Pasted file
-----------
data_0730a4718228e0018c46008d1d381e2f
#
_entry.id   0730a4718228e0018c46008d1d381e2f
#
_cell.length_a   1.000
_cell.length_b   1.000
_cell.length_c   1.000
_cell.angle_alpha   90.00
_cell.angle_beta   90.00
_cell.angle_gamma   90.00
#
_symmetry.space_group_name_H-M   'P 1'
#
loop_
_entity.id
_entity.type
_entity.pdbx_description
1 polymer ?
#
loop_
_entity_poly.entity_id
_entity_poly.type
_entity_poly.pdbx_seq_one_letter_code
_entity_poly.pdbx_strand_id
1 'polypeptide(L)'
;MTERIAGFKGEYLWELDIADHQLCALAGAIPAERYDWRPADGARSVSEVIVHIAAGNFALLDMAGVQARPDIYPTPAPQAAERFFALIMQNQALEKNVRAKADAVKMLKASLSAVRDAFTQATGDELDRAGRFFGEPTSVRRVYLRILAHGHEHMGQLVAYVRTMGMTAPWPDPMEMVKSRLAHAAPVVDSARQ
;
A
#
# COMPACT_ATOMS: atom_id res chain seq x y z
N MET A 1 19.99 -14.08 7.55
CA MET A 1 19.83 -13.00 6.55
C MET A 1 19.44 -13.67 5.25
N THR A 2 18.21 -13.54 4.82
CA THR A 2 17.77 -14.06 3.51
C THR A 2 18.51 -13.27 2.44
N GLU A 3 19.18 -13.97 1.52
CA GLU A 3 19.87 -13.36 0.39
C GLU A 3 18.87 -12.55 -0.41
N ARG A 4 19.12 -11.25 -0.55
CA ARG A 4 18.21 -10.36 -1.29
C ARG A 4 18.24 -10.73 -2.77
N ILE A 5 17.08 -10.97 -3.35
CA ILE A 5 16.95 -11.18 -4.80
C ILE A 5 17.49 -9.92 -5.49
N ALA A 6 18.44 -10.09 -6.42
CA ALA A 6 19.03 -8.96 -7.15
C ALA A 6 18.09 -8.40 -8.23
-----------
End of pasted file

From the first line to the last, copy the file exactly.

data_0730a4718228e0018c46008d1d381e2f
#
_entry.id   0730a4718228e0018c46008d1d381e2f
#
_cell.length_a   1.000
_cell.length_b   1.000
_cell.length_c   1.000
_cell.angle_alpha   90.00
_cell.angle_beta   90.00
_cell.angle_gamma   90.00
#
_symmetry.space_group_name_H-M   'P 1'
#
loop_
_entity.id
_entity.type
_entity.pdbx_description
1 polymer ?
#
loop_
_entity_poly.entity_id
_entity_poly.type
_entity_poly.pdbx_seq_one_letter_code
_entity_poly.pdbx_strand_id
1 'polypeptide(L)'
;MTERIAGFKGEYLWELDIADHQLCALAGAIPAERYDWRPADGARSVSEVIVHIAAGNFALLDMAGVQARPDIYPTPAPQAAERFFALIMQNQALEKNVRAKADAVKMLKASLSAVRDAFTQATGDELDRAGRFFGEPTSVRRVYLRILAHGHEHMGQLVAYVRTMGMTAPWPDPMEMVKSRLAHAAPVVDSARQ
;
A
#
# COMPACT_ATOMS: atom_id res chain seq x y z
N MET A 1 19.99 -14.08 7.55
CA MET A 1 19.83 -13.00 6.55
C MET A 1 19.44 -13.67 5.25
N THR A 2 18.21 -13.54 4.82
CA THR A 2 17.77 -14.06 3.51
C THR A 2 18.51 -13.27 2.44
N GLU A 3 19.18 -13.97 1.52
CA GLU A 3 19.87 -13.36 0.39
C GLU A 3 18.87 -12.55 -0.41
N ARG A 4 19.12 -11.25 -0.55
CA ARG A 4 18.21 -10.36 -1.29
C ARG A 4 18.24 -10.73 -2.77
N ILE A 5 17.08 -10.97 -3.35
CA ILE A 5 16.95 -11.18 -4.80
C ILE A 5 17.49 -9.92 -5.49
N ALA A 6 18.44 -10.09 -6.42
CA ALA A 6 19.03 -8.96 -7.15
C ALA A 6 18.09 -8.40 -8.23